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Clinical Information

Chemical Structure

No Image found
Clinical Pharmacology

Verapamil HCl is a calcium ion influx inhibitor (slow-channel blocker or calcium ion antagonist) that exerts its pharmacologic effects by modulating the influx of ionic calcium across the cell membrane of the arterial smooth muscle as well as in conductile and contractile myocardial cells.

Non-Clinical Toxicology
Verapamil Hydrochloride Extended-Release Tablets are contraindicated in:

Serious adverse reactions are uncommon when verapamil therapy is initiated with upward dose titration within the recommended single and total daily dose. See for discussion of heart failure, hypotension, elevated liver enzymes, AV block, and rapid ventricular response. Reversible (upon discontinuation of verapamil) non-obstructive, paralytic ileus has been infrequently reported in association with the use of verapamil. The following reactions to orally administered verapamil occurred at rates greater than 1% or occurred at lower rates but appeared clearly drug-related in clinical trials in 4,954 patients.

Elevated liver enzymes (see )

In clinical trials related to the control of ventricular response in digitalized patients who had atrial fibrillation or atrial flutter, ventricular rates below 50/min at rest occurred in 15% of patients and asymptomatic hypotension occurred in 5% of patients.

The following reactions, reported in 1% or less of patients, occurred under conditions (open trials, marketing experience) where a causal relationship is uncertain; they are listed to alert the physician to a possible relationship:

Cardiovascular:

Digestive System:

Hemic and Lymphatic:

Nervous System

Skin:

Special Senses:

Urogenital:

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Reference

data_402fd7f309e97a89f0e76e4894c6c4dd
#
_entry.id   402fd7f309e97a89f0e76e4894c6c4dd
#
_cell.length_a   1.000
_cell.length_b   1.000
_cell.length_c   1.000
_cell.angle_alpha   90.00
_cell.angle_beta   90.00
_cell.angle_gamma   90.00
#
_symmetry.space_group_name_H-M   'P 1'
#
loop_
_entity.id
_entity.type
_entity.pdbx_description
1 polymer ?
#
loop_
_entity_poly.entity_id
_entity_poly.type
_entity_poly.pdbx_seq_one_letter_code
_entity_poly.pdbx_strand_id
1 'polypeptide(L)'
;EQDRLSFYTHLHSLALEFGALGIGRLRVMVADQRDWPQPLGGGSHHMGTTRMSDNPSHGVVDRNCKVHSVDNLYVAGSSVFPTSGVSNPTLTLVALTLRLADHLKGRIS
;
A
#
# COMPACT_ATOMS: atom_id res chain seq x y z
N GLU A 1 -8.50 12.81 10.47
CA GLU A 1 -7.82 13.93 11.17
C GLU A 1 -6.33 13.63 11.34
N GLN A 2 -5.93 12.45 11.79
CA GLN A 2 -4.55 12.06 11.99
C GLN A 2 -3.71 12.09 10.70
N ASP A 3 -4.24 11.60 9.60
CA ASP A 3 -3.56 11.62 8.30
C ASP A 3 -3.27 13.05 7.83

This information is obtained from the National Institute of Health's Standard Packaging Label drug database.
"https://dailymed.nlm.nih.gov/dailymed/"

While we update our database periodically, we cannot guarantee it is always updated to the latest version.

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Clonazepam Description Each single-scored tablet, for oral administration, contains 0.5 mg, 1 mg, or 2 mg Clonazepam, USP, a benzodiazepine. Each tablet also contains corn starch, lactose monohydrate, magnesium stearate, microcrystalline cellulose, and povidone. Clonazepam tablets USP 0.5 mg contain Yellow D&C No. 10 Aluminum Lake. Clonazepam tablets USP 1 mg contain Yellow D&C No. 10 Aluminum Lake, as well as FD&C Blue No. 1 Aluminum Lake. Chemically, Clonazepam, USP is 5-(o-chlorophenyl)-1,3-dihydro-7-nitro-2H-1,4-benzodiazepin-2-one. It is a light yellow crystalline powder. It has the following structural formula: C15H10ClN3O3 M.W. 315.72
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Interactions

Interactions

A total of 440 drugs (1549 brand and generic names) are known to interact with Imbruvica (ibrutinib). 228 major drug interactions (854 brand and generic names) 210 moderate drug interactions (691 brand and generic names) 2 minor drug interactions (4 brand and generic names) Show all medications in the database that may interact with Imbruvica (ibrutinib).